Significant Legislative Activity, FISA Update

Dear Library Advocates,

What a week on the Hill! We saw:

  • an Inspector General’s report affirming ALA’s arguments that National Security Letters (NSLs) are being abused;
  • House passage of the contentious Foreign Intelligence Surveillance Act (FISA, H.R. 3773), a “substitute” bill, with library advocates doing their share to get some key votes for a “win” in this latest battle to balance civil liberties with fighting terrorism;
  • intensive grassroots lobbying from ALA members all over the country to get more Senators and Representatives on important “Dear Colleague” letters in order to show support for full funding of the Library Services and Technology Act (LSTA) and the Improving Literacy Through School Libraries programs; and
  • ALA President-elect Jim Rettig testifying at a House hearing on a Government Accountability Office (GAO) report which concluded that the Environmental Protection Agency (EPA) libraries should not have been closed.

But these are only the current battles in the ongoing wars on all of these issues. While we won some this week, there are many more battles to come on these and other library issues. Congress goes out today for its two-week spring recess. Library advocates are asked to use this recess period to contact their Members of Congress while they are back home for this recess.

Here is some more information about one of this week’s most notable battles.

Lynne Bradley
Director, ALA Office of Government Relations (OGR)

House passes “improved” FISA Amendments Act (H.R. 3773)

You have likely seen the many news reports about the “vigorous” floor debate leading up to the House passage this afternoon of a “substitute” H.R. 3773. This bill goes further than the Senate version in terms of requiring improved reporting, more accountability and additional safeguards to keep law enforcement from compromising our civil liberties. While not a perfect bill, it goes further than the Protect America Act, passed last August, further than the earlier bill passed last fall in the House and further than the Senate bill.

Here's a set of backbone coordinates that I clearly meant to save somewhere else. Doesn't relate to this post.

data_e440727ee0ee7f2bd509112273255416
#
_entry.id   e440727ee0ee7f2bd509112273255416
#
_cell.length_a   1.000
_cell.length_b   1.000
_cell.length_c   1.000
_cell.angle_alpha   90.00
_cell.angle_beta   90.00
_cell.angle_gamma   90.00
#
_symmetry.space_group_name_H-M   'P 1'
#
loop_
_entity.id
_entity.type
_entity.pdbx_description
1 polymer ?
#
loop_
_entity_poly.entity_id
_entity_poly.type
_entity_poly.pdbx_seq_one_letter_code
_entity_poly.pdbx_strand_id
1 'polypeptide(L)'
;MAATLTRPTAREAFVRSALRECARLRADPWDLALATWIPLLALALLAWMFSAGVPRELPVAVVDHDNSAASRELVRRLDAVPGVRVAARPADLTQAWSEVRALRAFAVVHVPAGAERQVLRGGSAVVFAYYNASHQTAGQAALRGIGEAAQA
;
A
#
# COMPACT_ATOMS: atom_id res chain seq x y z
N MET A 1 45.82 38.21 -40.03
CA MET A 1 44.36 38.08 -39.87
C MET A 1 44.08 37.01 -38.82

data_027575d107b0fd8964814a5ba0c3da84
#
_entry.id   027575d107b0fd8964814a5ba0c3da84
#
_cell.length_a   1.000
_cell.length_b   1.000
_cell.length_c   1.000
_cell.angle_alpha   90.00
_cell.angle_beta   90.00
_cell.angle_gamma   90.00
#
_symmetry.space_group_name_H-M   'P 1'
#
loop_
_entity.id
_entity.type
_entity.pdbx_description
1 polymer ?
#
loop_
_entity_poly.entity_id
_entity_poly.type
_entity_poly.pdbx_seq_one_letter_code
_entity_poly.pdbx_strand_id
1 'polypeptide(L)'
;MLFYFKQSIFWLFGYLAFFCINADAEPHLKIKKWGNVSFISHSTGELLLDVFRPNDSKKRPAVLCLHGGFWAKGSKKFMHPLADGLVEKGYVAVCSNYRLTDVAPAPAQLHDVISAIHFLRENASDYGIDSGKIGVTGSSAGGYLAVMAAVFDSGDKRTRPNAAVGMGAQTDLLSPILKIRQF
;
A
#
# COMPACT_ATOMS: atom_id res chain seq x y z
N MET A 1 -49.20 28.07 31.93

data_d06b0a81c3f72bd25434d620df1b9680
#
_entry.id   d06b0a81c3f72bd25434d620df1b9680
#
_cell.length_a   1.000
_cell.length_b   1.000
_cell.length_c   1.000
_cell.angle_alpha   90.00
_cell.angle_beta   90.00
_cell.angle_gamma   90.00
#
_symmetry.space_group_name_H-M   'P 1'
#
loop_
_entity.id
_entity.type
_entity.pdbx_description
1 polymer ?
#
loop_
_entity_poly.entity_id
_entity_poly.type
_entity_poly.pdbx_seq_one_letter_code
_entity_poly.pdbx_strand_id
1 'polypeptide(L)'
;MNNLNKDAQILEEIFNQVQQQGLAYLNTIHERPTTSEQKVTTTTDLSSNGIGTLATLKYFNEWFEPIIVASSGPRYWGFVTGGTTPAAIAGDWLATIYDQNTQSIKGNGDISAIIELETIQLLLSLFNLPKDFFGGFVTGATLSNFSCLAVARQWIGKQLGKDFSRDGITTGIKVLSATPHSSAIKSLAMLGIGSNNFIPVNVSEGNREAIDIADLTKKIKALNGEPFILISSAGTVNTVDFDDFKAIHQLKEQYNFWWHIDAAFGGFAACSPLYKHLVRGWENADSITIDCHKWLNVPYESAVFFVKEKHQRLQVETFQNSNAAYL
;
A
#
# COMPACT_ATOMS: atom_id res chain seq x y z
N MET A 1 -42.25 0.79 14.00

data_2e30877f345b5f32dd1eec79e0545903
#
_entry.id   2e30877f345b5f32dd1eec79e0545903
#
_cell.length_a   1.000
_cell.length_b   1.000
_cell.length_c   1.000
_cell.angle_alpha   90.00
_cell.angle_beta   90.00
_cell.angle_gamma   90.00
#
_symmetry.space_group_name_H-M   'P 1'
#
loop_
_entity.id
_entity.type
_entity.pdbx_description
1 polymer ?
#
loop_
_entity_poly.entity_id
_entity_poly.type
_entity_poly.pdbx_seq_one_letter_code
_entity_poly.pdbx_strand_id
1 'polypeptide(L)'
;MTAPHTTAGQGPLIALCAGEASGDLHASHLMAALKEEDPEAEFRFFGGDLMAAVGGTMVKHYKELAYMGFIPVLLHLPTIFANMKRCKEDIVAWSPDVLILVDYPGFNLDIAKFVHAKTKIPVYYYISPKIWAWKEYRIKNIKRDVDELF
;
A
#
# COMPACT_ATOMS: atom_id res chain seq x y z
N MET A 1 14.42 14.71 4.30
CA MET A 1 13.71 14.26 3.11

Also, H.R. 3773 does NOT provide telecommunications immunity for providing phone and other records to law enforcement. The Senate bill includes immunity.

Late last night, the House went so far as to have a closed session to accommodate some of the Republicans who insisted that they had confidential information to share with representatives prior to a final vote. Although the public may never know about this confidential closed session, there are reports that discussion did not provide any new or highly classified information to the debate.

There will be many more battles as this issue moves forward. Watch for more information as we learn more about today’s vote and its repercussions.

The vote this afternoon was:

YEAS: 213 (all Democrats)
NAYS: 197 (11 Democrats, 186 Republicans)
VOTING PRESENT: 1 (one Democrat)
NOT VOTING: 20 (8 Democrats, 12 Republicans)

ALA, in conjunction with the Association of Research Libraries (ARL) had earlier sent a letter to key Hill offices indicating support for this “substitute” version of H.R. 3773. The letter read:

We believe that the “Substitute” balances provisions between the House RESTORE Act, passed by the House last fall, and the Senate bill. The “Substitute” is a responsible, balanced compromise that enhances the government’s ability to monitor foreign terrorists and spies, yet maintaining safeguards important to protecting the freedoms of law-abiding Americans.

Thank you to all the advocates who worked so hard on this and other issues. 

Got any questions about our issues — or about advocating at the federal level? Feel free to call us at the ALA Office of Government Relations (OGR). Call toll-free: 1-800-941-8478. And, we’ll look for your comments on this blog, too!

About Jacob Roberts

Jacob Roberts is the communications specialist for the ALA Washington Office.

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